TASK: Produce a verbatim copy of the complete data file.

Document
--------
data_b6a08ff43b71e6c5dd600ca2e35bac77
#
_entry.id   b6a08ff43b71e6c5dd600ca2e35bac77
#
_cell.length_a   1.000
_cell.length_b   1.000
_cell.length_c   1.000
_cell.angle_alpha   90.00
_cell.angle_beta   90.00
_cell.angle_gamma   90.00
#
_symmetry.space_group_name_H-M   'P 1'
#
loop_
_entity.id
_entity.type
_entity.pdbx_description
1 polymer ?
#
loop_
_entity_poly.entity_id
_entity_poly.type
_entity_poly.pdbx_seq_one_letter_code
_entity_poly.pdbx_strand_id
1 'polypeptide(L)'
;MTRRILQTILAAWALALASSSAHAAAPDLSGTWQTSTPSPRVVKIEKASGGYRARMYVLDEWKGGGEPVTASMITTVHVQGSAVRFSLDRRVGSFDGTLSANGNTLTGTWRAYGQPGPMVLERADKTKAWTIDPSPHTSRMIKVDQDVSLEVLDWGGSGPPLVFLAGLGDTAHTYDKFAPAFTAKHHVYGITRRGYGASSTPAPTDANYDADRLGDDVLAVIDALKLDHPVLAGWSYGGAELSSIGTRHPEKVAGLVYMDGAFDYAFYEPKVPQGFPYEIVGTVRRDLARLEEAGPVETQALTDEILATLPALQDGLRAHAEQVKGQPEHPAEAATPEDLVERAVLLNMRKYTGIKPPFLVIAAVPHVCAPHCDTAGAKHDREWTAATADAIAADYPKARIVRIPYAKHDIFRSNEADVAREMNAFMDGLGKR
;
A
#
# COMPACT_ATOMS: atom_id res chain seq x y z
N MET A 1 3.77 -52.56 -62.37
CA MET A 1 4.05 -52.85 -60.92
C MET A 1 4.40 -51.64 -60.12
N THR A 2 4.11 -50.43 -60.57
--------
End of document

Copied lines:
data_b6a08ff43b71e6c5dd600ca2e35bac77
#
_entry.id   b6a08ff43b71e6c5dd600ca2e35bac77
#
_cell.length_a   1.000
_cell.length_b   1.000
_cell.length_c   1.000
_cell.angle_alpha   90.00
_cell.angle_beta   90.00
_cell.angle_gamma   90.00
#
_symmetry.space_group_name_H-M   'P 1'
#
loop_
_entity.id
_entity.type
_entity.pdbx_description
1 polymer ?
#
loop_
_entity_poly.entity_id
_entity_poly.type
_entity_poly.pdbx_seq_one_letter_code
_entity_poly.pdbx_strand_id
1 'polypeptide(L)'
;MTRRILQTILAAWALALASSSAHAAAPDLSGTWQTSTPSPRVVKIEKASGGYRARMYVLDEWKGGGEPVTASMITTVHVQGSAVRFSLDRRVGSFDGTLSANGNTLTGTWRAYGQPGPMVLERADKTKAWTIDPSPHTSRMIKVDQDVSLEVLDWGGSGPPLVFLAGLGDTAHTYDKFAPAFTAKHHVYGITRRGYGASSTPAPTDANYDADRLGDDVLAVIDALKLDHPVLAGWSYGGAELSSIGTRHPEKVAGLVYMDGAFDYAFYEPKVPQGFPYEIVGTVRRDLARLEEAGPVETQALTDEILATLPALQDGLRAHAEQVKGQPEHPAEAATPEDLVERAVLLNMRKYTGIKPPFLVIAAVPHVCAPHCDTAGAKHDREWTAATADAIAADYPKARIVRIPYAKHDIFRSNEADVAREMNAFMDGLGKR
;
A
#
# COMPACT_ATOMS: atom_id res chain seq x y z
N MET A 1 3.77 -52.56 -62.37
CA MET A 1 4.05 -52.85 -60.92
C MET A 1 4.40 -51.64 -60.12
N THR A 2 4.11 -50.43 -60.57